Due to an error we did not get video, but only sound. Also due to the rough landing the power supply to the microcontroller came loose. This was evident by a broken wire. We believe the data in APPENDIX was corrupted because of this. Due to the fact that the data started with 0’s and had some numbers at the end we think that once the rocket hit the ground it reset itself a few times as it did not have stable power supply. We can therefore not make any conclusions about the validity of our data. We do conclude that the microcontroller generally worked as it did fire the ejection charge on the parachute at the right time. As it waited a long time on the stand we conclude that it went through the state machine properly (WAITING->FLYING->FALLING) and could not have been due to random chance. This implies that the sensors worked and were giving reasonable values.

Raw Data

As can be seen in the bottom graph the raw data does not seem to be useful. It looks like much of the data was erased as it starts with a string of 0s. Also the times do no match expected times. Finally it seems we had a fixed point overflow error. The top graph shows this problem fixed for the x and y axis. The z axis data seems to be random so this was not adjusted. The integer overflow was only on data storage is it was greater than 2000ft. We thought 2000ft would be approximately an order of magnitude bigger than need to store data. This did not affect the internal representation of the data (floats). This data looks like a sensor is just staying at a fixed g as if the rocket is lying down. As explained before we believe this data is not accurate due to the microcontroller power supply coming loose on the ground. That would explain the 0’s to start. It also explains why the time numbers are so small. The amount of setup time was much greater than 23 seconds as critical time indicates. This means that parachute deployment time and pull in time are not valid either. Overall our data does not show anything. The visual of the parachute not ejecting till in the rocket was falling in the air and the second explosion to launch the parachute does indicate the program worked as expected. Also [this demo] shows the program working as expected in a laboratory test.

Raw Data:

t = [0 0 0 0 0 0 0 0 0 0 0 0 0 0 0 0 0 0 0 0 0 35 36 38 39 41 42 44 45 47 49 50 52 53 55 56 58 59 61 63 0 0 0 0 0 0 0 0 0 0 0 0 0 0 0 0 0 0 0 0 0 0 0 0 0 0 0 0 0 0 0 0 0 0 0 0 0 0 0 0 0 0 0 0 0 0 0 0 0 0 0 0 0 0 0 0 0 0 0 0 0 0 0 0 0 0 0 0 0 0 0 0 0 0 0 0 0 0 0 0 0 0 0 0 0 0 0]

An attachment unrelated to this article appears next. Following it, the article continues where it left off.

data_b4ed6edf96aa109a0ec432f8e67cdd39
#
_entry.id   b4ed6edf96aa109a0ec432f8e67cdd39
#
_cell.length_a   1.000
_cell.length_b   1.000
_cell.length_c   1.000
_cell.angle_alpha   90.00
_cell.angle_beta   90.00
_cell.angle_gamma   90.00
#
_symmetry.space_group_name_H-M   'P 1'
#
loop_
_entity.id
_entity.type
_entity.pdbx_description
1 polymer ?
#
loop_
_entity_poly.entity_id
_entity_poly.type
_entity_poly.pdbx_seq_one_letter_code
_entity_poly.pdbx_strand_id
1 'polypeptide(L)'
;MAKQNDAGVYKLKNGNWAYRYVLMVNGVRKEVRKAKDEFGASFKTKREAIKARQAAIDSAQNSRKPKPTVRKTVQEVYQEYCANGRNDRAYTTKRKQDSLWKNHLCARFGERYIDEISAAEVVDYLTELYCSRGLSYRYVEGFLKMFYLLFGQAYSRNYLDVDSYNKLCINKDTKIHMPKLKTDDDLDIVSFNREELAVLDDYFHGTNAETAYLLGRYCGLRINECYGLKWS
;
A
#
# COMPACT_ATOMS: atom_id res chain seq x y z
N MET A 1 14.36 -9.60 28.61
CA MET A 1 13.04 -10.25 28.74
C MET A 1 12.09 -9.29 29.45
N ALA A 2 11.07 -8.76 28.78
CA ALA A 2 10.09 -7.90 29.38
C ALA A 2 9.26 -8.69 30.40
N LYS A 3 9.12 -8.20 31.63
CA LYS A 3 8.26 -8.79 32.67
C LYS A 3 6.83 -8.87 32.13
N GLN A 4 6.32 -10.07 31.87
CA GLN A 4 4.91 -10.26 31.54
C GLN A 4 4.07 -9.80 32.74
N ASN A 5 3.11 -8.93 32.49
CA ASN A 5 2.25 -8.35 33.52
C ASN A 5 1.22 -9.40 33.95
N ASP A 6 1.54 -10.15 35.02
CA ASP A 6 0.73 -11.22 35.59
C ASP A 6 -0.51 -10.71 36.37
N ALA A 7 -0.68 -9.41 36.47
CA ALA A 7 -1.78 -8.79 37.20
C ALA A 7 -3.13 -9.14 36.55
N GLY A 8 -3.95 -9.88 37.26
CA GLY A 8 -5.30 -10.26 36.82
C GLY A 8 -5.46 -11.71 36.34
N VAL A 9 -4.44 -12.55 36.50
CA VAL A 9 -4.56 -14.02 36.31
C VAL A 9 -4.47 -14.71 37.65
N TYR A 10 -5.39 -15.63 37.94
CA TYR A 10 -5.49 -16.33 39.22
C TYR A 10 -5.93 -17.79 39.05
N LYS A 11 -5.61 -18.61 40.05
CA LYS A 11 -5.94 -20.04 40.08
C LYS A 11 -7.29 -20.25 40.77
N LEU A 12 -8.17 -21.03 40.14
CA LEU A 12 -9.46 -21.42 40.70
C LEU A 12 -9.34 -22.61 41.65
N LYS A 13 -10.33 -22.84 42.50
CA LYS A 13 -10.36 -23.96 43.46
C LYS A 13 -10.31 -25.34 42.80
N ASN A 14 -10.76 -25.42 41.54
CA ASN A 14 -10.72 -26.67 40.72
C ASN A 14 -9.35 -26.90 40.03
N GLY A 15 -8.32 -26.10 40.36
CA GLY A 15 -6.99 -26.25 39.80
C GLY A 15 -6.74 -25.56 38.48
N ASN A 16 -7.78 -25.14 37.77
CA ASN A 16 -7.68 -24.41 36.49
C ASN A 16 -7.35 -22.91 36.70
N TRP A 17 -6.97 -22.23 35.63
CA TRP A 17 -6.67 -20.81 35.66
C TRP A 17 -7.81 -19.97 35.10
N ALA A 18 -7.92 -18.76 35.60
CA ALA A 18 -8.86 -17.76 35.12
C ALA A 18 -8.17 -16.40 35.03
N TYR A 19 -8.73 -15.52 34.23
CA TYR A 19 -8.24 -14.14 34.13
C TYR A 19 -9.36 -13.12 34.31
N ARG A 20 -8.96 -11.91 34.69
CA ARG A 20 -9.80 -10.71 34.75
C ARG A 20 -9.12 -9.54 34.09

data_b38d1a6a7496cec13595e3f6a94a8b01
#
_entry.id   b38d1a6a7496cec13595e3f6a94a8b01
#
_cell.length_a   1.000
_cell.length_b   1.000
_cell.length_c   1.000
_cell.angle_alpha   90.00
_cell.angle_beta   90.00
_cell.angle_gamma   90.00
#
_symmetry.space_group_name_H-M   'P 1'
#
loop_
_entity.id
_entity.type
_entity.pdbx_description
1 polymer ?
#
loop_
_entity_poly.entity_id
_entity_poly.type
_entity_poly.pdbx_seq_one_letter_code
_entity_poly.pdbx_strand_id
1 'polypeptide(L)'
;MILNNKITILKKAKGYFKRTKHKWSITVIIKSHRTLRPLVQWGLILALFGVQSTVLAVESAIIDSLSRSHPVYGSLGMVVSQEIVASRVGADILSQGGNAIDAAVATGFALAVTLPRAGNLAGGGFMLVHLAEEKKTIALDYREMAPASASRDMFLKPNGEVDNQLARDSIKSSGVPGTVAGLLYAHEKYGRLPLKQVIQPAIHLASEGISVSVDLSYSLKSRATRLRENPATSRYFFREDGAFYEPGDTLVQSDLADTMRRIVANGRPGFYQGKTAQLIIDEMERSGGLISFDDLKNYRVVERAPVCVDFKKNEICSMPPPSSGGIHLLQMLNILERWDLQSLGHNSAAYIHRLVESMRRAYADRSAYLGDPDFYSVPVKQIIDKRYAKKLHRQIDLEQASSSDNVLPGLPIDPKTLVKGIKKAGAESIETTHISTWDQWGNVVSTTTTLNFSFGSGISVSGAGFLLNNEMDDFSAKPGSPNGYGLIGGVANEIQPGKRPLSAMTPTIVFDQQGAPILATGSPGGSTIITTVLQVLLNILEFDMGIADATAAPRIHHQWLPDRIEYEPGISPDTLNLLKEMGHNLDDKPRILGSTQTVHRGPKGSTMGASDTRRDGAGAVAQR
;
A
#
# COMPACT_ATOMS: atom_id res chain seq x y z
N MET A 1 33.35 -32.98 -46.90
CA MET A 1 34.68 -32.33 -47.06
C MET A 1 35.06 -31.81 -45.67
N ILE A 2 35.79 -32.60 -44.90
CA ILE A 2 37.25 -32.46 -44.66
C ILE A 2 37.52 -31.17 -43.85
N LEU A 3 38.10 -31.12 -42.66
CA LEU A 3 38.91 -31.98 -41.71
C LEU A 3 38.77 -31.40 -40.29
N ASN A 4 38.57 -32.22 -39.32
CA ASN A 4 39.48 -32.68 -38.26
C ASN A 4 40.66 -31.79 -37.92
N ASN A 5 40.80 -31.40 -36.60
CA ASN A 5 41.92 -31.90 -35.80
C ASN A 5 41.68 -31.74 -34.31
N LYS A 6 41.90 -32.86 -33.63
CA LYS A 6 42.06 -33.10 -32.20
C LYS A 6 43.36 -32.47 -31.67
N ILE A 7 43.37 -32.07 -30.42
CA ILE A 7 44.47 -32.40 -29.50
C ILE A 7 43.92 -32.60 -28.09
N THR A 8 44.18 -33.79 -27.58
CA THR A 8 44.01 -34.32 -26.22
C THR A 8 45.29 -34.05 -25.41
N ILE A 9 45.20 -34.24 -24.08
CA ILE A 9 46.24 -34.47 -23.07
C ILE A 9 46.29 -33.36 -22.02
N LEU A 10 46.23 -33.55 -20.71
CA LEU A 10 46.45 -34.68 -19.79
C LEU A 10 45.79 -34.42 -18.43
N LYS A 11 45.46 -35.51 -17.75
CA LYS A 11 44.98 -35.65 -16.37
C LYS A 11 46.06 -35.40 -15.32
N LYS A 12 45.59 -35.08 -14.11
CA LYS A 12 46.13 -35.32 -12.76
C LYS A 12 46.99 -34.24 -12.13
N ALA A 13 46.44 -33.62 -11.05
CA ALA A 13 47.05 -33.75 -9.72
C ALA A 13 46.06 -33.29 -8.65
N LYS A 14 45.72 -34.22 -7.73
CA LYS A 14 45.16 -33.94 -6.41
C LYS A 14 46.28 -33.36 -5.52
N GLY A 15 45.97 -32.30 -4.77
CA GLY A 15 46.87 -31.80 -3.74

xD = [0 0 0 0 0 0 0 0 0 0 0 0 0 0 0 0 0 0 0 0 0 462 1180 2096 3299 4652 6215 8102 10073 12268 14886 17605 20622 24132 27669 31472 -29645 -25087 -20179 -14716 0 0 0 0 0 0 0 0 0 0 0 0 0 0 0 0 0 0 0 0 0 0 0 0 0 0 0 0 0 0 0 0 0 0 0 0 0 0 0 0 0 0 0 0 0 0 0 0 0 0 0 0 0 0 0 0 0 0 0 0 0 0 0 0 0 0 0 0 0 0 0 0 0 0 0 0 0 0 0 0 0 0 0 0 0 0 0]

yD = [0 0 0 0 0 0 0 0 0 0 0 0 0 0 0 0 0 0 0 0 0 -6428 -8136 -9982 -11994 -13918 -15783 -17731 -19566 -21525 -23760 -25977 -28351 -31157 31462 28298 24609 20872 17160 13517 0 0 0 0 0 0 0 0 0 0 0 0 0 0 0 0 0 0 0 0 0 0 0 0 0 0 0 0 0 0 0 0 0 0 0 0 0 0 0 0 0 0 0 0 0 0 0 0 0 0 0 0 0 0 0 0 0 0 0 0 0 0 0 0 0 0 0 0 0 0 0 0 0 0 0 0 0 0 0 0 0 0 0 0 0 0 0]

zD = [0 0 0 0 0 0 0 0 0 0 0 0 0 0 0 0 0 0 0 0 -18793 -25649 32511 24204 14325 4107 -7039 -19952 32519 18524 2576 -13337 -30172 16401 -2297 -21901 21759 377 -21898 18892 0 0 0 0 0 0 0 0 0 0 0 0 0 0 0 0 0 0 0 0 0 0 0 0 0 0 0 0 0 0 0 0 0 0 0 0 0 0 0 0 0 0 0 0 0 0 0 0 0 0 0 0 0 0 0 0 0 0 0 0 0 0 0 0 0 0 0 0 0 0 0 0 0 0 0 0 0 0 0 0 0 0 0 0 0 0 0]

critalT = [23 26 28 0]

Usability

Due to the nature of our design, only those who are properly trained should attempt to build and repeat it. As we designed this system it was easy for use to use and understand. Before attempting to repeat or modify our experiment one should study our code and hardware thoroughly as an avoid any possible safety concerns. The schematics in appendix are correct and we include a fully commented version of the code in appendix. We also include a slightly modified, use at your own risk, code that should write to an SD card. There are other minor changes associated with this code, but can be used as a reference as to how to use the SD card as a data storage devise. Due to a wrong schematic we were unable to test this code. These pictures [I & II] show the layout we used. This is not the only possible layout and one may be able to reduce the weight of the electronics section via a more compact one